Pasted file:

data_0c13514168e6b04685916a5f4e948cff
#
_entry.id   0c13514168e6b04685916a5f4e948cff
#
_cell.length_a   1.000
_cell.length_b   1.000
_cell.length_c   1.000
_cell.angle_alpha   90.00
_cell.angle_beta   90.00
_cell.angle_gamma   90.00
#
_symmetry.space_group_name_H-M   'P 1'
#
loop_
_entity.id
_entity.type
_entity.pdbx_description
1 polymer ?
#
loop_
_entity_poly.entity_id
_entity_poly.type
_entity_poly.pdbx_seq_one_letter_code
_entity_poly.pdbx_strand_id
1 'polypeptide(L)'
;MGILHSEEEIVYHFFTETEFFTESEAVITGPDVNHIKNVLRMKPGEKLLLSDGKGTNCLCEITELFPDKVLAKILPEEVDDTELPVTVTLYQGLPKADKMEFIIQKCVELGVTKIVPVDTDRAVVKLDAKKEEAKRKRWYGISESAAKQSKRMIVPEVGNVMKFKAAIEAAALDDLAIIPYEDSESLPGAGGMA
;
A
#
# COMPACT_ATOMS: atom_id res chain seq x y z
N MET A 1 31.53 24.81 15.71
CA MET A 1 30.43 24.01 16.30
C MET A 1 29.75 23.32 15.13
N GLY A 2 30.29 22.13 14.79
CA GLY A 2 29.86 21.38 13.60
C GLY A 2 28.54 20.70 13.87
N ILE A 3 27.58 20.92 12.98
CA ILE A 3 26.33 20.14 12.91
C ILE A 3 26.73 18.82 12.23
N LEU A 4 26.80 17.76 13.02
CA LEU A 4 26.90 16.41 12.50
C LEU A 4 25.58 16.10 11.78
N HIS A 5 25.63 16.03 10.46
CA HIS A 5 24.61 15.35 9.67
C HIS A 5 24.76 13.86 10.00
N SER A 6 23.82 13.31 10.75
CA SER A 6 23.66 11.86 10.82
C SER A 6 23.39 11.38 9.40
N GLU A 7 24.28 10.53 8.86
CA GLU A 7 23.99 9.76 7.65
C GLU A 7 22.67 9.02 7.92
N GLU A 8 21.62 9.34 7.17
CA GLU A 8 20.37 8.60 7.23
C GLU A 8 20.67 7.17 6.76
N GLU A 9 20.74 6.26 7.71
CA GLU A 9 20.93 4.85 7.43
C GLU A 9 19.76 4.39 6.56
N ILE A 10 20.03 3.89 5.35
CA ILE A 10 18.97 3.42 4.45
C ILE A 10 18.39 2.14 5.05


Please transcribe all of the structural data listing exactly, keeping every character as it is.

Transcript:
data_0c13514168e6b04685916a5f4e948cff
#
_entry.id   0c13514168e6b04685916a5f4e948cff
#
_cell.length_a   1.000
_cell.length_b   1.000
_cell.length_c   1.000
_cell.angle_alpha   90.00
_cell.angle_beta   90.00
_cell.angle_gamma   90.00
#
_symmetry.space_group_name_H-M   'P 1'
#
loop_
_entity.id
_entity.type
_entity.pdbx_description
1 polymer ?
#
loop_
_entity_poly.entity_id
_entity_poly.type
_entity_poly.pdbx_seq_one_letter_code
_entity_poly.pdbx_strand_id
1 'polypeptide(L)'
;MGILHSEEEIVYHFFTETEFFTESEAVITGPDVNHIKNVLRMKPGEKLLLSDGKGTNCLCEITELFPDKVLAKILPEEVDDTELPVTVTLYQGLPKADKMEFIIQKCVELGVTKIVPVDTDRAVVKLDAKKEEAKRKRWYGISESAAKQSKRMIVPEVGNVMKFKAAIEAAALDDLAIIPYEDSESLPGAGGMA
;
A
#
# COMPACT_ATOMS: atom_id res chain seq x y z
N MET A 1 31.53 24.81 15.71
CA MET A 1 30.43 24.01 16.30
C MET A 1 29.75 23.32 15.13
N GLY A 2 30.29 22.13 14.79
CA GLY A 2 29.86 21.38 13.60
C GLY A 2 28.54 20.70 13.87
N ILE A 3 27.58 20.92 12.98
CA ILE A 3 26.33 20.14 12.91
C ILE A 3 26.73 18.82 12.23
N LEU A 4 26.80 17.76 13.02
CA LEU A 4 26.90 16.41 12.50
C LEU A 4 25.58 16.10 11.78
N HIS A 5 25.63 16.03 10.46
CA HIS A 5 24.61 15.35 9.67
C HIS A 5 24.76 13.86 10.00
N SER A 6 23.82 13.31 10.75
CA SER A 6 23.66 11.86 10.82
C SER A 6 23.39 11.38 9.40
N GLU A 7 24.28 10.53 8.86
CA GLU A 7 23.99 9.76 7.65
C GLU A 7 22.67 9.02 7.92
N GLU A 8 21.62 9.34 7.17
CA GLU A 8 20.37 8.60 7.23
C GLU A 8 20.67 7.17 6.76
N GLU A 9 20.74 6.26 7.71
CA GLU A 9 20.93 4.85 7.43
C GLU A 9 19.76 4.39 6.56
N ILE A 10 20.03 3.89 5.35
CA ILE A 10 18.97 3.42 4.45
C ILE A 10 18.39 2.14 5.05